Government believes Phil Hogan should resign as fresh claims emerge

Coalition leaders say ‘concerns remain’ over commissioner’s movements after arriving in Ireland

EU spokesperson Dana Spinant says that European Commission president Ursula von der Leyen considers the controversy regarding the movements of Phil Hogan during a summer trip to Ireland to be "serious." Video: European Commission

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The Government has strongly suggested that Phil Hogan broke the State’s public health guidelines in recent weeks, but says that his future is a matter for European Commission president Ursula von der Leyen, who must now make a decision on the EU commissioner’s position.

In a statement on Tuesday night, the leaders of the three Government parties said that “concerns remain” about Mr Hogan’s movements after arriving in Ireland last month and the manner in which he has explained them. Senior sources confirmed it remained the view of the Government that Mr Hogan should resign as commissioner, and it is understood that Dr von der Leyen is aware of this.

However, Government Buildings sources acknowledge the matter of his future is a decision for the commission president, and it is understood that Taoiseach Micheál Martin has not spoken directly to Dr von der Leyen. Sources say, however, that there have been extensive contacts between officials.

The Government statement, the latest development in a controversy that has transfixed domestic politics since last week, came after a dramatic day when Mr Hogan delivered a lengthy explanation of his attendance at the controversial Oireachtas golf dinner and a timeline of his movements in the period preceding the event.

He again apologised for his attendance at the event, but insisted that he did not break any health guidelines – saying that a negative Covid test excused him from quarantining after arriving here from Belgium and exemptions for essential work meant he was permitted to break the local lockdown in Co Kildare.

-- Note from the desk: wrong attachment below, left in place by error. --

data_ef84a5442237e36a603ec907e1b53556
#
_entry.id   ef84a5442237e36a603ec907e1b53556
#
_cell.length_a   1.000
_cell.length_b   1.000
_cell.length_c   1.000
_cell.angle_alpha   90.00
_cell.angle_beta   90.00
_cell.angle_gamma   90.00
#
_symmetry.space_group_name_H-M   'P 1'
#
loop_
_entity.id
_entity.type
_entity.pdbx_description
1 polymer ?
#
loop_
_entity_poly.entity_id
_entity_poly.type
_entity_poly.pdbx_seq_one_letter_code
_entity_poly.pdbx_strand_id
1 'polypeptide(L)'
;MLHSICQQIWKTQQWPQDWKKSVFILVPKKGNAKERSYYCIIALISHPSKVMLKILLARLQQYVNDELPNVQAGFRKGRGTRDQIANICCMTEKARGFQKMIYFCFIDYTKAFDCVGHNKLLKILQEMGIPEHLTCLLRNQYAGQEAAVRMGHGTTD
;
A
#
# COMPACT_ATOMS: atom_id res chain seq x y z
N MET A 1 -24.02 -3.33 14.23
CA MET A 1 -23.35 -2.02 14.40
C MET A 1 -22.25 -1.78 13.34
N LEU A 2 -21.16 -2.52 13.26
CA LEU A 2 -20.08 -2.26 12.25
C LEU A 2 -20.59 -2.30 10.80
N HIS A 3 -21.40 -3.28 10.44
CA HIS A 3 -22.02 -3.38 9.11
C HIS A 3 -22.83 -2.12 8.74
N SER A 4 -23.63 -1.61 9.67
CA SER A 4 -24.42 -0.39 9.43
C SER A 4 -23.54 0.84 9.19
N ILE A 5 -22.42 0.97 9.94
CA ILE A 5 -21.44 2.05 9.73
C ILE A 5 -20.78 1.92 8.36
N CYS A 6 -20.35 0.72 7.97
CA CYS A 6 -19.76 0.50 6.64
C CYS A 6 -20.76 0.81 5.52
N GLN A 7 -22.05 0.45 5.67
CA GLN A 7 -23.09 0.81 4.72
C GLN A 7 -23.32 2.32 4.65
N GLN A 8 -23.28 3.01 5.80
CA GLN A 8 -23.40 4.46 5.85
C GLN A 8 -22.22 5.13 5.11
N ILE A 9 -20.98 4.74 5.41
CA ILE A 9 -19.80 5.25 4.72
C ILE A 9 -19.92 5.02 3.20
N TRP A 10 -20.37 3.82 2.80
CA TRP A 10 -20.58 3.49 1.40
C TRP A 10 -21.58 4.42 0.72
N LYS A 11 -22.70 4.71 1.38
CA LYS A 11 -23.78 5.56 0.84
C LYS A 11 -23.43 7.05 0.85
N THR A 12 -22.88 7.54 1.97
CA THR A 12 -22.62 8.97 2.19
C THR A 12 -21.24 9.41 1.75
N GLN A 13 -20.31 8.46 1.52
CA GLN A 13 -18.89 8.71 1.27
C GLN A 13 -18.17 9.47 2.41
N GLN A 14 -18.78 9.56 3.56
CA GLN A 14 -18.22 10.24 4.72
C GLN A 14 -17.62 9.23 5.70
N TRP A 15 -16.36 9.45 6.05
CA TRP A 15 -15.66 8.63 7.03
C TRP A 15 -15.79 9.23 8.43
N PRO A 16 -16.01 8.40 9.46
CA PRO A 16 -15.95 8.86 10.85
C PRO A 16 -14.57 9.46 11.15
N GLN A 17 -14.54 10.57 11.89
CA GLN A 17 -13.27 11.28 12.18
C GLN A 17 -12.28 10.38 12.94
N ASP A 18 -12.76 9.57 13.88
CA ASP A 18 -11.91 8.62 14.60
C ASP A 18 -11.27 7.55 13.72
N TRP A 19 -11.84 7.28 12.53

Mr Hogan said it was there “black and white” on the Citizens Information website that anyone who has had a negative result in a Covid-19 test was no longer required to self-isolate. But the Department of Health disputed this, saying that this did not apply to people arriving in the country, who were required to complete their period of quarantine despite a negative test.

Questions raised

Other elements of Mr Hogan’s explanation have also been called into doubt. Mr Hogan dined in a public restaurant at the K Club on the night he flew into Ireland from Brussels last month, according to a woman who saw him in the restaurant.

The Leinster woman, who did not want to be named, told The Irish Times that Mr Hogan dined with two other guests at the table behind her and her husband on the night of Friday, July 31st.

“We were there for our wedding anniversary; he was seated at the table behind us with two other gentlemen,” she said.

The revelations undermine Mr Hogan’s claims on Tuesday that he flew into Ireland on July 31st and “self-isolated for the days up to the 5th of August”, when he tested negative for Covid-19 at a medical appointment in a Dublin hospital.

A spokesman for Mr Hogan had no comment to make on the July 31st dinner.

The woman who said she sat at the table next to his that night said that she was “totally surprised” that Mr Hogan was now claiming that he abided by public health rules.

Another woman, Niamh Duffy, from Co Cork, said she stayed at the K Club during the first week of August and saw Mr Hogan using public areas of the resort when he should have been self-isolating.

The Irish Times has also learned that Mr Hogan made a social visit to Co Roscommon on August 17th that was not disclosed in the itinerary of his movements published by the European Commission.

It is understood Mr Hogan paid a social visit in the county on the day in which he travelled from Co Kilkenny to Co Galway via Co Kildare.

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